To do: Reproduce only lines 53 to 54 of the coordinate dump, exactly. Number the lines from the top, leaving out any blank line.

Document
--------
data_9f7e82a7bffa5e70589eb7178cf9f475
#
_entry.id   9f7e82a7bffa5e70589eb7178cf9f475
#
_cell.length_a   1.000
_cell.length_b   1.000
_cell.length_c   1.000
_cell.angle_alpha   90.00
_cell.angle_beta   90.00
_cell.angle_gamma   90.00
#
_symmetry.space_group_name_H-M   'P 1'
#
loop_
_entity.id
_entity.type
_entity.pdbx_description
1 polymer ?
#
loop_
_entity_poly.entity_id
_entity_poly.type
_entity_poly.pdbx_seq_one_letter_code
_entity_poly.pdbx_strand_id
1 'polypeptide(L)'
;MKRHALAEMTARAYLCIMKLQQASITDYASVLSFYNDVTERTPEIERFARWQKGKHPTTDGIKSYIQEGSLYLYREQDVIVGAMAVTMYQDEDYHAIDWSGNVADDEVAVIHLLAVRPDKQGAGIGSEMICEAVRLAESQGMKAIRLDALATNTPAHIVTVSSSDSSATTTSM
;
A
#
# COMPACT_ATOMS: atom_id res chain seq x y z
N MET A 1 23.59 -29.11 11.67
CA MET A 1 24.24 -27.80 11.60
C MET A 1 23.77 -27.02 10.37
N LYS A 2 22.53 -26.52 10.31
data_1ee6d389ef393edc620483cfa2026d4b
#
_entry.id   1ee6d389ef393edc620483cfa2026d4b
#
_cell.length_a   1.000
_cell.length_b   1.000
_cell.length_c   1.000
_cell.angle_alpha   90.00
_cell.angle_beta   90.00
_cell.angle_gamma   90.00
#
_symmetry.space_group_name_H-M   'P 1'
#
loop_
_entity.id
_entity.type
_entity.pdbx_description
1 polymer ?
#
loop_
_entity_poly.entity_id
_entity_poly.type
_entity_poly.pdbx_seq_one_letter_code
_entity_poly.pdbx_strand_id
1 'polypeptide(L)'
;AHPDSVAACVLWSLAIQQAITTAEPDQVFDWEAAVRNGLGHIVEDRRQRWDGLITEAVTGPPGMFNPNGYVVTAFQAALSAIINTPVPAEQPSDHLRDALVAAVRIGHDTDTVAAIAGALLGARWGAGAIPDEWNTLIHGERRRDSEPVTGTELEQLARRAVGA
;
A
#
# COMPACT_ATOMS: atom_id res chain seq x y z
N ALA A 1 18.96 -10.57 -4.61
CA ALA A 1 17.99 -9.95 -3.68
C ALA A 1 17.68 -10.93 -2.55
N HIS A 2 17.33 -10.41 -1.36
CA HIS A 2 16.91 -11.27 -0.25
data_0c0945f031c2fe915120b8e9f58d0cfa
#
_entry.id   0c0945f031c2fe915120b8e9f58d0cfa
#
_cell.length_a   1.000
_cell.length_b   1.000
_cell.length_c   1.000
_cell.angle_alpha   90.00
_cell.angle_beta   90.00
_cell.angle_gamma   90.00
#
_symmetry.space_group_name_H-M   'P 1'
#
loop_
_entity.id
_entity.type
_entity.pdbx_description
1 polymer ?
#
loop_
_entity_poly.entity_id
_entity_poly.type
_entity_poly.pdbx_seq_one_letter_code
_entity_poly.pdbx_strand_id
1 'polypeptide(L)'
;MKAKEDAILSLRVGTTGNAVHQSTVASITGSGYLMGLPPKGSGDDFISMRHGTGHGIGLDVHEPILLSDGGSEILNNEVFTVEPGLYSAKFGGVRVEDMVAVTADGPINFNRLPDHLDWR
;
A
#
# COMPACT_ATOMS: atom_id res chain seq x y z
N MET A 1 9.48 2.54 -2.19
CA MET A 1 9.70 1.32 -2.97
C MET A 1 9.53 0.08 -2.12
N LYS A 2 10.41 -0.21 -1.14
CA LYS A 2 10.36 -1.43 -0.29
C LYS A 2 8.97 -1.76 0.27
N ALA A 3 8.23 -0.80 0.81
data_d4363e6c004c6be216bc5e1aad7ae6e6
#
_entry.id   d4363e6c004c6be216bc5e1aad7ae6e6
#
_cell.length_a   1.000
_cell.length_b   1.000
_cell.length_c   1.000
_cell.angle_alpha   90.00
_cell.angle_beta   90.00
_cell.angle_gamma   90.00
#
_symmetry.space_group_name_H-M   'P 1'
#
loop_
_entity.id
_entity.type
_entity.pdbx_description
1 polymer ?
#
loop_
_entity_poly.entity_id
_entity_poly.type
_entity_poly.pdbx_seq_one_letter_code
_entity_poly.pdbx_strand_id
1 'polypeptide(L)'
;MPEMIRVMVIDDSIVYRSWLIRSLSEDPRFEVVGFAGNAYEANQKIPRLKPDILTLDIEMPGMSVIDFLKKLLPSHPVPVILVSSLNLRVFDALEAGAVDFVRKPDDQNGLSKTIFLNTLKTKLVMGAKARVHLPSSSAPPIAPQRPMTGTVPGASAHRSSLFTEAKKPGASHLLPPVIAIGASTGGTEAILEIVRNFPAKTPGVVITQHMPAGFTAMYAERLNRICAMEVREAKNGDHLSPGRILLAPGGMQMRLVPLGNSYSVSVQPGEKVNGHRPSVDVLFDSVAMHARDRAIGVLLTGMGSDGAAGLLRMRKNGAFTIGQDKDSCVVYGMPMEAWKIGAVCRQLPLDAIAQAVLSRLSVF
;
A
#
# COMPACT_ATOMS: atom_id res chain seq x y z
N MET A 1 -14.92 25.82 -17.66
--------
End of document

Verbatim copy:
#
loop_